This month is a great time to focus on what we are thankful for in our lives. Our blessings are so abundant sometimes it is hard to believe. I have to admit though that I can easily fall into the trap of focusing on what we don't have or what isn't quite the way I would like it to be. It is easy to get caught up in the material world and lose sight of the things that truly matter. I realize that between Matt and I, all the grandparents, great grandparents, aunts, and uncles, that there is probably nothing in this world that our boys will want for. They will probably never have to experience true hardship and that is a wonderful thing but it also had me a little worried. I don't want to have children who are so self focused that they don' t realize the hurt and pain of others in the world. So enter into the Hill Family our newest member: Nilo.
We decided to sponsor Nilo in the hope that we could be showing and teaching our boys compassion and empathy through our example. I selected Nilo in particular because not only is he adorable but he is the same age as Connor and I thought that would make him easier to relate to. We decided to talk about him a little before we formally "introduced" his photo. Needless to say, Connor was very excited about this little boy.
I tried to explain where Africa is in relation to where we live and how it is very far away. After listening to my big speel about geography Connor said, "So it's like Garland right?" Um, not quite. We talked about how Nilo's village is different than our city and how they live in a different way than us because they don't have things like running water or television. Connor was fascinated by this discussion, especially the part where Nilo likes to kick a soccer ball around the village, just like Connor.
Finally, Matt and I unveiled Nilo's photo. Connor's first reaction."Why is he black?" I was horrified! I couldn't believe that I had raised a tiny racist! Connor has African American friends so I brought them up and he said, "No Mommy, they are brown." That's when I realized that we just had some color confusion, however I was determined to "fix" this problem. I then, in typical Melissa fashion, overthought, worried, and researched the issue. I got a couple of books that explained to kids why we are all different colors. They were great and I personally learned a lot from them. After our learning time though, I had Connor so confused that he came to the conclusion that he and his brother were from different racial backgrounds. Great. I am sure he shared at Sunday school that although he was "cweam colored" his brother was "light brown". We just decided to drop the topic and move on to the compassion and empathy.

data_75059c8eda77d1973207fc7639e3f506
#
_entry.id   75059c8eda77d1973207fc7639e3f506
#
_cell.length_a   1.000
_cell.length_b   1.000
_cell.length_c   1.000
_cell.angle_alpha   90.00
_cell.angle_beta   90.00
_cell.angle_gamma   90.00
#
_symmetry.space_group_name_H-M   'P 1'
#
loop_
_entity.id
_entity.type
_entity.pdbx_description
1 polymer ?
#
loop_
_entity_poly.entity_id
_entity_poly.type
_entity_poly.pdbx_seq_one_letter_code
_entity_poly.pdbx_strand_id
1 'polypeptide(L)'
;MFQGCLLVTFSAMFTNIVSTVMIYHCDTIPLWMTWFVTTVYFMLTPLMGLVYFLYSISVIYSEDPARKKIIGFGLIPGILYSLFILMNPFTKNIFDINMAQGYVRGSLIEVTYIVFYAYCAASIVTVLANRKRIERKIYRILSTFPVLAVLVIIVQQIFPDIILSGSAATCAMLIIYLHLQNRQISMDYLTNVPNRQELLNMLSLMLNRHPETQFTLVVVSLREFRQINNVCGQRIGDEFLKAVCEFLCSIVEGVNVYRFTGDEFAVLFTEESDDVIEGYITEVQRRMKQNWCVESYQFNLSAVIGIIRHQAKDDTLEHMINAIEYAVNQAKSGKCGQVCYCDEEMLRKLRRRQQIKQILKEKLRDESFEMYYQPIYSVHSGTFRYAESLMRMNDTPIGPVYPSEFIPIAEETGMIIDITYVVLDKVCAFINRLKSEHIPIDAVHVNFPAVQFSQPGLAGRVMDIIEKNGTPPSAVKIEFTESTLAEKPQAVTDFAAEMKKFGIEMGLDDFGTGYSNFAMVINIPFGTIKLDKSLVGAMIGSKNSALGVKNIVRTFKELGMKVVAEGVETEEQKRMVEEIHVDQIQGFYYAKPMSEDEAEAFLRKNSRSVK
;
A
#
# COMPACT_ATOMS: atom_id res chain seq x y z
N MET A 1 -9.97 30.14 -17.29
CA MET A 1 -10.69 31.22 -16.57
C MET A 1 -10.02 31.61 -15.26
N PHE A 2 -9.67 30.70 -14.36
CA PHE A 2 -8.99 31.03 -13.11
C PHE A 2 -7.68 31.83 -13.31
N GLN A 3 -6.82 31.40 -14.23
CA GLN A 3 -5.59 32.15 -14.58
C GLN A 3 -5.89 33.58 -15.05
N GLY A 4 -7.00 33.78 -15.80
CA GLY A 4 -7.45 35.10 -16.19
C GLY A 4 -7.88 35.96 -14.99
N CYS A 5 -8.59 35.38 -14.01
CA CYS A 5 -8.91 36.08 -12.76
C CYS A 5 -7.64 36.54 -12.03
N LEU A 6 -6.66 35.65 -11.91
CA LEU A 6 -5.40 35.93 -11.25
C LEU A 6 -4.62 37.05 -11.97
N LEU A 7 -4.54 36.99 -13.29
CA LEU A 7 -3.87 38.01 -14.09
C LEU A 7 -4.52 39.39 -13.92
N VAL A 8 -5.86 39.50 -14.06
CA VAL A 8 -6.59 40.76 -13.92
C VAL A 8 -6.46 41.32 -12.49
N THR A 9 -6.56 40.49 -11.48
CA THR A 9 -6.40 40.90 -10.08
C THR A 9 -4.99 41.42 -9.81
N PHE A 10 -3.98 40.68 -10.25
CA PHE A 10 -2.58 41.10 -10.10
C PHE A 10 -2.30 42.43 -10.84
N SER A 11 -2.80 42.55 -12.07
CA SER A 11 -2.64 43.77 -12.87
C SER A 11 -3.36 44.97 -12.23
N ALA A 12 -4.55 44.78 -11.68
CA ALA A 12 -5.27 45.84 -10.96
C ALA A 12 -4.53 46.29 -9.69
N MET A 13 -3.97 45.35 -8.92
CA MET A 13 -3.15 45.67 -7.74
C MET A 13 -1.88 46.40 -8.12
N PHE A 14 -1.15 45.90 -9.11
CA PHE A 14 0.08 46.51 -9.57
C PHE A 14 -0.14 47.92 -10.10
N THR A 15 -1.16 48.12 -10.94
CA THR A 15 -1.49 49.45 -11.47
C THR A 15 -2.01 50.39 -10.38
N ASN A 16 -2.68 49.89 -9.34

We love having Nilo in our family's life. We pray for him every night and there is rarely a time when Connor kicks the soccer ball around that he doesn't wonder if Nilo is doing the same thing. He likes to imagine what Nilo's life is like and if they like to do the same kind of three year old things. I think it is so important for Connor to know that there are so many people in the world that are less fortunate than us and I think slowly, but surely he is catching on. It is hard for him to fathom that Nilo doesn't have a McDonalds or "Chunky Cheese" but he is starting to get it and I hope it makes him grateful for all we have. Sometimes his imagination gets away from him, as it is prone to do, and currently he is hoping that Nilo has a pet lion cub and sometimes gets to ride a zebra if he can get his hands on one. As I said we are still three.
I hope Nilo is a part of our lives for a long time to come. He is a blessing that we were not expecting but one that we now greatly value. Matt says he likes to imagine our letter and picture arriving in Mozambique and Nilo opening that package and exclaiming, "Why are they white?"
We like to think a three year old is still a three year old no matter where you live.